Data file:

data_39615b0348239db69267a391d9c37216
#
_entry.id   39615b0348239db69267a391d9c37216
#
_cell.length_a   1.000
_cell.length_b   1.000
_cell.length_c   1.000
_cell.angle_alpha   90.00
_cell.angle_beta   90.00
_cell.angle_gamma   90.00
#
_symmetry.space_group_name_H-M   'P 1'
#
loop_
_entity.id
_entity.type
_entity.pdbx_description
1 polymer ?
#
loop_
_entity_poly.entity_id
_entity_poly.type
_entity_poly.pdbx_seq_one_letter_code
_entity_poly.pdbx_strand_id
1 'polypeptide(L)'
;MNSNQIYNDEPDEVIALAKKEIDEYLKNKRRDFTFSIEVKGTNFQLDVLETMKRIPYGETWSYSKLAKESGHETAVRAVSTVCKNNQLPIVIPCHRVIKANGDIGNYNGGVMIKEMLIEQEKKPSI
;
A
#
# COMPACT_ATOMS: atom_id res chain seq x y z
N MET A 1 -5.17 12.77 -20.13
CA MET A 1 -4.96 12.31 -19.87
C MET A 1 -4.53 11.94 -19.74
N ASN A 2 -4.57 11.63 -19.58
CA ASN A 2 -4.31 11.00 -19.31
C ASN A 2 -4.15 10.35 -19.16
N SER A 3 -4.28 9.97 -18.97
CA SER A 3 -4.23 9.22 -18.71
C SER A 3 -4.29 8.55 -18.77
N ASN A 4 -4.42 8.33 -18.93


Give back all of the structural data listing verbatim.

data_39615b0348239db69267a391d9c37216
#
_entry.id   39615b0348239db69267a391d9c37216
#
_cell.length_a   1.000
_cell.length_b   1.000
_cell.length_c   1.000
_cell.angle_alpha   90.00
_cell.angle_beta   90.00
_cell.angle_gamma   90.00
#
_symmetry.space_group_name_H-M   'P 1'
#
loop_
_entity.id
_entity.type
_entity.pdbx_description
1 polymer ?
#
loop_
_entity_poly.entity_id
_entity_poly.type
_entity_poly.pdbx_seq_one_letter_code
_entity_poly.pdbx_strand_id
1 'polypeptide(L)'
;MNSNQIYNDEPDEVIALAKKEIDEYLKNKRRDFTFSIEVKGTNFQLDVLETMKRIPYGETWSYSKLAKESGHETAVRAVSTVCKNNQLPIVIPCHRVIKANGDIGNYNGGVMIKEMLIEQEKKPSI
;
A
#
# COMPACT_ATOMS: atom_id res chain seq x y z
N MET A 1 -5.17 12.77 -20.13
CA MET A 1 -4.96 12.31 -19.87
C MET A 1 -4.53 11.94 -19.74
N ASN A 2 -4.57 11.63 -19.58
CA ASN A 2 -4.31 11.00 -19.31
C ASN A 2 -4.15 10.35 -19.16
N SER A 3 -4.28 9.97 -18.97
CA SER A 3 -4.23 9.22 -18.71
C SER A 3 -4.29 8.55 -18.77
N ASN A 4 -4.42 8.33 -18.93